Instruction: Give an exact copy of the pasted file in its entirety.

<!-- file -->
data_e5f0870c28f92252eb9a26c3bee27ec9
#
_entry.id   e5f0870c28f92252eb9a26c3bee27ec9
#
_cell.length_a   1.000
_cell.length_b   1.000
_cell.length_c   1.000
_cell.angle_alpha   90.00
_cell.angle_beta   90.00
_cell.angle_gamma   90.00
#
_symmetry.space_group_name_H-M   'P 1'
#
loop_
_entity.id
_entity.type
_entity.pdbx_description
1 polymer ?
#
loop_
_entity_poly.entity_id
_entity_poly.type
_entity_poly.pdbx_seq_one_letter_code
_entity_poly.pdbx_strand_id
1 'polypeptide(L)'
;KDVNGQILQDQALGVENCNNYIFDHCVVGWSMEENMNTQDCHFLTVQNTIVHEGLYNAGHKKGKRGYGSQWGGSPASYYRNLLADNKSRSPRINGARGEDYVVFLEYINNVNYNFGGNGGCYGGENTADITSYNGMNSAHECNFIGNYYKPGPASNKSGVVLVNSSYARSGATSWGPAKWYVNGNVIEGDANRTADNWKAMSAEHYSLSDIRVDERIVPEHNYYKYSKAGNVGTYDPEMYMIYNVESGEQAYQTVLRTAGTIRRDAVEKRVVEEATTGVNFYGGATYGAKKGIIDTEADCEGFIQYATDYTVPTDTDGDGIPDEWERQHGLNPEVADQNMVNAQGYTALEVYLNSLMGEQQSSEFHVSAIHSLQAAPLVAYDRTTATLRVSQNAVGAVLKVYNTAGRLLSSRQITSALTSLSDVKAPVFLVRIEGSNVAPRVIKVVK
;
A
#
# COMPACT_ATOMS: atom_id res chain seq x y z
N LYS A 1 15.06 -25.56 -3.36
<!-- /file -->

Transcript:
data_e5f0870c28f92252eb9a26c3bee27ec9
#
_entry.id   e5f0870c28f92252eb9a26c3bee27ec9
#
_cell.length_a   1.000
_cell.length_b   1.000
_cell.length_c   1.000
_cell.angle_alpha   90.00
_cell.angle_beta   90.00
_cell.angle_gamma   90.00
#
_symmetry.space_group_name_H-M   'P 1'
#
loop_
_entity.id
_entity.type
_entity.pdbx_description
1 polymer ?
#
loop_
_entity_poly.entity_id
_entity_poly.type
_entity_poly.pdbx_seq_one_letter_code
_entity_poly.pdbx_strand_id
1 'polypeptide(L)'
;KDVNGQILQDQALGVENCNNYIFDHCVVGWSMEENMNTQDCHFLTVQNTIVHEGLYNAGHKKGKRGYGSQWGGSPASYYRNLLADNKSRSPRINGARGEDYVVFLEYINNVNYNFGGNGGCYGGENTADITSYNGMNSAHECNFIGNYYKPGPASNKSGVVLVNSSYARSGATSWGPAKWYVNGNVIEGDANRTADNWKAMSAEHYSLSDIRVDERIVPEHNYYKYSKAGNVGTYDPEMYMIYNVESGEQAYQTVLRTAGTIRRDAVEKRVVEEATTGVNFYGGATYGAKKGIIDTEADCEGFIQYATDYTVPTDTDGDGIPDEWERQHGLNPEVADQNMVNAQGYTALEVYLNSLMGEQQSSEFHVSAIHSLQAAPLVAYDRTTATLRVSQNAVGAVLKVYNTAGRLLSSRQITSALTSLSDVKAPVFLVRIEGSNVAPRVIKVVK
;
A
#
# COMPACT_ATOMS: atom_id res chain seq x y z
N LYS A 1 15.06 -25.56 -3.36